Thursday, September 10, 2015

Learning to Talk
Some professionals believe that children who are spoken to a great deal in early infancy talk sooner and better than children who aren’t spoken to a lot.

While this is difficult to verify by means of tests, the idea matches findings that toddlers and preschoolers who are read to a great deal do read more easily and better than those having less experience.

A baby’s receptive language—that is, the language she hears—depends upon her good listening and looking habits with parents or other familiar people.

The very young child doesn’t understand the meaning of words, but she does understand something of what is meant because the words are delivered along with feelings, facial expression, gestures, and body movement.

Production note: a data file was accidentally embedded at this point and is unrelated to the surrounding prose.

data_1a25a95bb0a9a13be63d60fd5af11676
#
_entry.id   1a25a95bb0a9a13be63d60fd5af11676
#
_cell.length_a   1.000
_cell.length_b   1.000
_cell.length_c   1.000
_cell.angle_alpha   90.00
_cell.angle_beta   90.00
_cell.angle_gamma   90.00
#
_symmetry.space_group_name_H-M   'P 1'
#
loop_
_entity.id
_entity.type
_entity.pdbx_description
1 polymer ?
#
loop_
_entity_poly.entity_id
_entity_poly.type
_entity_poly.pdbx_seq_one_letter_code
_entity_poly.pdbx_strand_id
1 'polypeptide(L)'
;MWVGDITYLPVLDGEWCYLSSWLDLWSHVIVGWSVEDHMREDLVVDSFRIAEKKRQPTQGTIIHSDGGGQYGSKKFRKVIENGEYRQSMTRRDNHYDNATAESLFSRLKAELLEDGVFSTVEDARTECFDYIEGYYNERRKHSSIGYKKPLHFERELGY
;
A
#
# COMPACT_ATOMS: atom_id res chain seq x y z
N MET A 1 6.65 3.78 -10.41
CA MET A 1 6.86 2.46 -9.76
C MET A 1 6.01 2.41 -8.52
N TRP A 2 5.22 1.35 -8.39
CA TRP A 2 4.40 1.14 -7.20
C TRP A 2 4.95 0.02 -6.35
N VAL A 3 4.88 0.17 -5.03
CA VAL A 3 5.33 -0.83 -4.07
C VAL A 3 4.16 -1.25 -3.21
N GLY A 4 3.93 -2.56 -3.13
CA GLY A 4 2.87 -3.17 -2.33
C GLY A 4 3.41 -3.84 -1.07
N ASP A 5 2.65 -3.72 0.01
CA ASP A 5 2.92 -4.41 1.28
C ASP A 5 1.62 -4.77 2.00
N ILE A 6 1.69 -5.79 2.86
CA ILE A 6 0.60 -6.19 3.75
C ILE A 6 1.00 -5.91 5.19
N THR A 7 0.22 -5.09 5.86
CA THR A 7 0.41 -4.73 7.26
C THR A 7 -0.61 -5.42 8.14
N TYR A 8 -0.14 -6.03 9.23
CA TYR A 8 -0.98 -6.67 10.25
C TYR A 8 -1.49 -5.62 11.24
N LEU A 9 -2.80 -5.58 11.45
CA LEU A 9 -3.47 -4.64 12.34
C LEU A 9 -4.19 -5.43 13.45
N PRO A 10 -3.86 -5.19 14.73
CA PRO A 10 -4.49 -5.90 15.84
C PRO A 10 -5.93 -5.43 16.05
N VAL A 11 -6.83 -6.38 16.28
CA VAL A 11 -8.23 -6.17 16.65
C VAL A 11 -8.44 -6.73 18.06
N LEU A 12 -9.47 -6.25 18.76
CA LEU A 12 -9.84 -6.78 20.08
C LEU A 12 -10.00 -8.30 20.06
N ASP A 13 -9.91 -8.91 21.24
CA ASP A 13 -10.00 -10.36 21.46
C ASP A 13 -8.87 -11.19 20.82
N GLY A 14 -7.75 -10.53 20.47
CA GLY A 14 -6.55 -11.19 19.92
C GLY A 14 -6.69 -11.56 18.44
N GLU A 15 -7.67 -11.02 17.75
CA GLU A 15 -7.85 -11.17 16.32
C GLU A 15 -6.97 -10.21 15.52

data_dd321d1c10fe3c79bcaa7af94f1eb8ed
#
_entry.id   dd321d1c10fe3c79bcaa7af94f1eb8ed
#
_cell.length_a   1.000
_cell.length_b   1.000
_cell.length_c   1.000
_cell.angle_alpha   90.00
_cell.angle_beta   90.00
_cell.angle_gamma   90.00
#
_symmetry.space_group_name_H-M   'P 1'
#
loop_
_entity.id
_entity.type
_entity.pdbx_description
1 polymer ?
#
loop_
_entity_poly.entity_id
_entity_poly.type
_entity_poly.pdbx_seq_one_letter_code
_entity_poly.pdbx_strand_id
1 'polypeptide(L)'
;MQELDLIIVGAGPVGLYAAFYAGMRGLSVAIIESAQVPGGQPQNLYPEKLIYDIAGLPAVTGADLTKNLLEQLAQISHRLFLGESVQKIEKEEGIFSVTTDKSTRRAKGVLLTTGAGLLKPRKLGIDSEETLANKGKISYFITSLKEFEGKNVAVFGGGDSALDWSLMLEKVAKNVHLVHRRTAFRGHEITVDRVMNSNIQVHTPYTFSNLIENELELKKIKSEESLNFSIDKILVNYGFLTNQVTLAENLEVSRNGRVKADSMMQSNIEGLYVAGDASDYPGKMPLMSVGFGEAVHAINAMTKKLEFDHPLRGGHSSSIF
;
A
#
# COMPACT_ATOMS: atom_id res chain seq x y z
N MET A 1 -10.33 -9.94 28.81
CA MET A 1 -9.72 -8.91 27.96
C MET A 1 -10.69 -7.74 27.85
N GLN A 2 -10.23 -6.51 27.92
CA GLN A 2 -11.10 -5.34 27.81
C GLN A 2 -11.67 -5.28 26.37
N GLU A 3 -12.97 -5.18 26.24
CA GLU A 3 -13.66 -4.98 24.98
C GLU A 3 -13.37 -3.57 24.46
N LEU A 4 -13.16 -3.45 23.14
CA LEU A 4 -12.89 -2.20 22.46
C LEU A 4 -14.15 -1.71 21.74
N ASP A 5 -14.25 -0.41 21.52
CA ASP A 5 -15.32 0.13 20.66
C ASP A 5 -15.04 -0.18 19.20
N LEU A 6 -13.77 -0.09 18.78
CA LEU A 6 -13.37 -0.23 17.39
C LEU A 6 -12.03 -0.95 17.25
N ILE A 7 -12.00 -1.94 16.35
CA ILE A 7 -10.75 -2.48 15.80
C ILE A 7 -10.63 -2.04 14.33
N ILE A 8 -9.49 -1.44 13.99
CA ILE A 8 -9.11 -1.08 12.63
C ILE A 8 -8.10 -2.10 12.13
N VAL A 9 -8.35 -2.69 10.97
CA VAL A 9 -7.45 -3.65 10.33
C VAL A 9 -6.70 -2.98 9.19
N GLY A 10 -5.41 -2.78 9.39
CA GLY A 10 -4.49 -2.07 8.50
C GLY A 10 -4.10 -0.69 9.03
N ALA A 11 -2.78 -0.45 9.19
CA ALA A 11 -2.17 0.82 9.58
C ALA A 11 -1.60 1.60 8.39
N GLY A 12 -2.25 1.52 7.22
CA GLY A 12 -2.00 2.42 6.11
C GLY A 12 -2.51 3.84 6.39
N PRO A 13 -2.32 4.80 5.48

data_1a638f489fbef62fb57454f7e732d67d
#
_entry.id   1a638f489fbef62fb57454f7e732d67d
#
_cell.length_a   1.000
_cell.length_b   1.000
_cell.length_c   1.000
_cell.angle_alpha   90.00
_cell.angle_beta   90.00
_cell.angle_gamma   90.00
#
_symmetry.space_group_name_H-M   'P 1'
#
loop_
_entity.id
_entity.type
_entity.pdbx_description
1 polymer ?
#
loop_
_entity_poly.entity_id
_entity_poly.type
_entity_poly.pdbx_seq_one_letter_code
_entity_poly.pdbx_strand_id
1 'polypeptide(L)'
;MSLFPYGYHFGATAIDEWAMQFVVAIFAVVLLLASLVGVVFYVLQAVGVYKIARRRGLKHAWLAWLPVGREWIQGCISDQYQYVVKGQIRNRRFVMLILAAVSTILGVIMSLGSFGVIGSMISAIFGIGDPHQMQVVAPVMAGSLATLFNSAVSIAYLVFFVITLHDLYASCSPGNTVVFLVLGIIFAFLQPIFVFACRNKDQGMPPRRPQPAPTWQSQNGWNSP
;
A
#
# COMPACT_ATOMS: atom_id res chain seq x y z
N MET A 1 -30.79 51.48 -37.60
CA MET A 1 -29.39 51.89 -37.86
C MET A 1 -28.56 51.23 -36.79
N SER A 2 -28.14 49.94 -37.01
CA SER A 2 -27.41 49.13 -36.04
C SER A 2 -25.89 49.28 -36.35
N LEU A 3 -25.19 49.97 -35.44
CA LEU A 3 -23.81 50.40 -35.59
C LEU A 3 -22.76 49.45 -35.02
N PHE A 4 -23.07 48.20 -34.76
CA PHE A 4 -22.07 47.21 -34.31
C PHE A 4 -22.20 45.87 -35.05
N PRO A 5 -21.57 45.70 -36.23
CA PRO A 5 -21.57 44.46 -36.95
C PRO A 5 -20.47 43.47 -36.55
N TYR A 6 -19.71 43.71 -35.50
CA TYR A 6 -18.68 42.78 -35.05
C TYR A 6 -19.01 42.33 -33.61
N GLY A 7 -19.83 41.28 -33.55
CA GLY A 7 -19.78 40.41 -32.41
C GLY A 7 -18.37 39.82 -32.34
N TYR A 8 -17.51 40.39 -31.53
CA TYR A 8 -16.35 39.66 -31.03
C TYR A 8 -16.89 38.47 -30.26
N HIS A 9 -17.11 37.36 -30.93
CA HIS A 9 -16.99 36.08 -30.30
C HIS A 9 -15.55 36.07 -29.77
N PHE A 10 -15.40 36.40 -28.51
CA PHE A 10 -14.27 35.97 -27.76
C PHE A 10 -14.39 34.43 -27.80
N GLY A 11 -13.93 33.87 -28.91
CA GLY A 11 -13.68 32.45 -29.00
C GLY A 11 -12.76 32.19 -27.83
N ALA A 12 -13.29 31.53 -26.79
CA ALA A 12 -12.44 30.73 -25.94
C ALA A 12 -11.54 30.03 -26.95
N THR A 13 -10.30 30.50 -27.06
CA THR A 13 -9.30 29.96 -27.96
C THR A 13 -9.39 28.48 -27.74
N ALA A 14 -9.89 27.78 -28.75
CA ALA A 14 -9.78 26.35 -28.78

For example, when Father says, “Come here”, he holds his hands out to receive the baby.
When Mother says, “Give it to me”, she reaches out for the object, and when she says, “Here, I’ll give back to you”, she hands it back.
Another example is when an adult pretends he can’t see the baby and says, “Where’s Baby, where’s Baby” as he dramatically searches for the baby,
and finally exclaims: “Here she is!”

Babies also like the game of peek-a-boo. To play, cover your face with a towel and encourage the baby to pull it off.
If she doesn’t, peek through the towel to be sure she is looking at you. Remove the cover slowly as you say, “Peek-a-boo!”

When you play games, talk to the baby: be a ham—put lots of drama into your voice. Make it rise and fall; change from soft to loud; alternate from slow to fast.
Activities like this contribute to a baby’s developing capacity to understand language.

Star-Brite Learning Program